Ocean’s “Twilight Zone” May Be a Key to Understanding Climate Change
A major study sheds new light on the role of carbon dioxide once it is transported to the oceans’ depths. The research indicates that instead of sinking, carbon dioxide is often consumed by animals and bacteria and recycled in the “twilight zone,” a dimly lit area 100 to 1,000 meters below the surface. Because a fraction of the carbon never reaches the deep ocean, where it can be stored and prevented from re-entering the atmosphere as a greenhouse gas, knowing how much and what controls the flux of sinking carbon through the twilight zone is key to understanding the oceans’ role in controlling atmospheric carbon dioxide and hence climate.
The research is the result of two international expeditions to the Pacific Ocean. It adds a new wrinkle to proposals to mitigate climate change by fertilizing the oceans with iron to promote blooms of photosynthetic marine plants and transfer more carbon dioxide from the air to the deep ocean.
“The twilight zone is a critical link between the surface and the deep ocean,” said Ken Buesseler, a biogeochemist at Woods Hole Oceanographic Institution and lead author of the new study, which is co-authored by 17 other scientists. “We’re interested in what happens in the twilight zone, what sinks into it and what actually sinks out of it. Unless the carbon goes all the way down into the deep ocean and is stored there, the oceans will have little impact on climate change.”
Buesseler was the leader of a project funded by the National Science Foundation (NSF) called VERTIGO (Vertical Transport In the Global Ocean).
The twilight zone acts as a gate that allows more sinking particles through in some regions and fewer in others, complicating scientists’ ability to predict the ocean’s role in offsetting the impacts of greenhouse gases.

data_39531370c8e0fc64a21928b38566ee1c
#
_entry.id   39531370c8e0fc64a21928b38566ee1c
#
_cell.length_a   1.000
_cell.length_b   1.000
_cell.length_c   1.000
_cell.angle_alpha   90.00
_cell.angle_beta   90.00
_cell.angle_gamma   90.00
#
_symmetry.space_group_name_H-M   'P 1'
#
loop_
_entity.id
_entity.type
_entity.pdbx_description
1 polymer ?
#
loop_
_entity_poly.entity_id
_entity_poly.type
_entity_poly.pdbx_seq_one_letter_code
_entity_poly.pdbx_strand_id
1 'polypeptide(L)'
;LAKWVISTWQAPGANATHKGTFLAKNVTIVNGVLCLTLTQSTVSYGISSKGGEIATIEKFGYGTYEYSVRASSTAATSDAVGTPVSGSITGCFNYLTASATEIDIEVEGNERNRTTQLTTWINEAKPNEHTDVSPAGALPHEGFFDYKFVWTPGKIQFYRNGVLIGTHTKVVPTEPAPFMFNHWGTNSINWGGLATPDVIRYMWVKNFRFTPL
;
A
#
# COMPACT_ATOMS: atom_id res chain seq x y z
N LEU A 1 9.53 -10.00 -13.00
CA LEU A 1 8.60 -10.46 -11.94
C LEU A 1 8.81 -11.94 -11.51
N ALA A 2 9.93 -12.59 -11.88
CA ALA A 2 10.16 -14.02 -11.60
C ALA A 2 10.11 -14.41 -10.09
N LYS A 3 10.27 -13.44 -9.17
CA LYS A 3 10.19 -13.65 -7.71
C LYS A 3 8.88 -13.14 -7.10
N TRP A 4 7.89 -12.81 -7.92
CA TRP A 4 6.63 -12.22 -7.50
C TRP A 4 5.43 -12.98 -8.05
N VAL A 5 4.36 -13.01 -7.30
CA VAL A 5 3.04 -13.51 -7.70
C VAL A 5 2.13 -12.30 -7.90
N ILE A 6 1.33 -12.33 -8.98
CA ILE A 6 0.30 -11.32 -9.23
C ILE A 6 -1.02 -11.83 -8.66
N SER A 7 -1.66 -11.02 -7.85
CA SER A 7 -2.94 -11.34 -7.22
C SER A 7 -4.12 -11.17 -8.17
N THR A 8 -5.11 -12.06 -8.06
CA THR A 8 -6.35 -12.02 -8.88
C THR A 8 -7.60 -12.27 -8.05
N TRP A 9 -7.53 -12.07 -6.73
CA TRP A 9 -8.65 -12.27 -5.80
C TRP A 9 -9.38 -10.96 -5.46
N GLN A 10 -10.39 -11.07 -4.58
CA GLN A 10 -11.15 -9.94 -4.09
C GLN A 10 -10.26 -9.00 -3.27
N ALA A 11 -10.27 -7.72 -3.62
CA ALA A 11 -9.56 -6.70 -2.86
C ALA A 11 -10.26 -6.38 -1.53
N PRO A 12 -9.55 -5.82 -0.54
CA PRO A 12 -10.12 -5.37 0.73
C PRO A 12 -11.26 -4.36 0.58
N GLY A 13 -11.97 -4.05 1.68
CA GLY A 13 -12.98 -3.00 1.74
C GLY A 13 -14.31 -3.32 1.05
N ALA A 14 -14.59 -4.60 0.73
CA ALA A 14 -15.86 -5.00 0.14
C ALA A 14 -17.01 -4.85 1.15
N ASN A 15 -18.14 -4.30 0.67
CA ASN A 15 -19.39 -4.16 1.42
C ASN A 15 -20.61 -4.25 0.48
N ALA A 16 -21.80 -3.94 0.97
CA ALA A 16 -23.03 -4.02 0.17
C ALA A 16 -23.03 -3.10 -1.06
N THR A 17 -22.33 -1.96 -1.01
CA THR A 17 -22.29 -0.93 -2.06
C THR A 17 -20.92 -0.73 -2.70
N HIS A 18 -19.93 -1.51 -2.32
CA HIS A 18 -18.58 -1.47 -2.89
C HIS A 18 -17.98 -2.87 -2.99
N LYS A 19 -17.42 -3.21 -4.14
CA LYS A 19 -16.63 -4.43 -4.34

Using new technology, the researchers found that only 20 percent of the total carbon in the ocean surface made it through the twilight zone off Hawaii, while 50 percent did in the northwest Pacific near Japan.
These sinking particles, often called “marine snow,” supply food to organisms deeper down, including bacteria that decompose the particles. In the process, carbon is converted back into dissolved organic and inorganic forms that are re-circulated and reused in the twilight zone and that can make their way to the surface and back into the atmosphere.
The problem, say scientists, is that particles sink slowly, perhaps 10 to a few hundred meters per day, but they are swept sideways by ocean currents traveling many thousands of meters per day. To collect sinking particles, oceanographers use cones or tubes that hang beneath buoys or float up from sea floor. That, Buesseler said, “is like putting out a rain gauge in a hurricane.”
While many studies have investigated the surface of the ocean, little research has been conducted on the carbon cycle below. The VERTIGO team examined a variety of processes to open a new window into the difficult-to-explore twilight zone. They successfully used a wide array of new tools, including an experimental device that overcame a longstanding problem of how to collect marine snow falling into the twilight zone.
Other scientists involved in VERTIGO are David Karl of the University of Hawaii; Makio Honda of the Japan Agency for Marine-Earth Science and Technology; Deborah Steinberg of the Virginia Institute of Marine Sciences; Mary Silver of the University of California at Santa Cruz; David Siegel of the University of California at Santa Barbara; James Bishop of the University of California at Berkeley; Thomas Trull of the University of Tasmania, Australia; Philip Boyd of the University of Dunedin, New Zealand; and Frank Dehairs of Free University of Brussels, Belgium.
More than 40 biologists, chemists, physical oceanographers, and engineers from 14 institutions and seven countries participated in the two VERTIGO oceanographic research cruises in 2004 and 2005 to investigate how marine plants die and sink, or are eaten by animals and converted into sinking fecal pellets.
The National Science Foundation (NSF) is an independent federal agency that supports fundamental research and education across all fields of science and engineering, with an annual budget of $5.91 billion. NSF funds reach all 50 states through grants to nearly 1,700 universities and institutions. Each year, NSF receives about 40,000 competitive requests for funding, and makes nearly 10,000 new funding awards. The NSF also awards over $400 million in professional and service contracts yearly.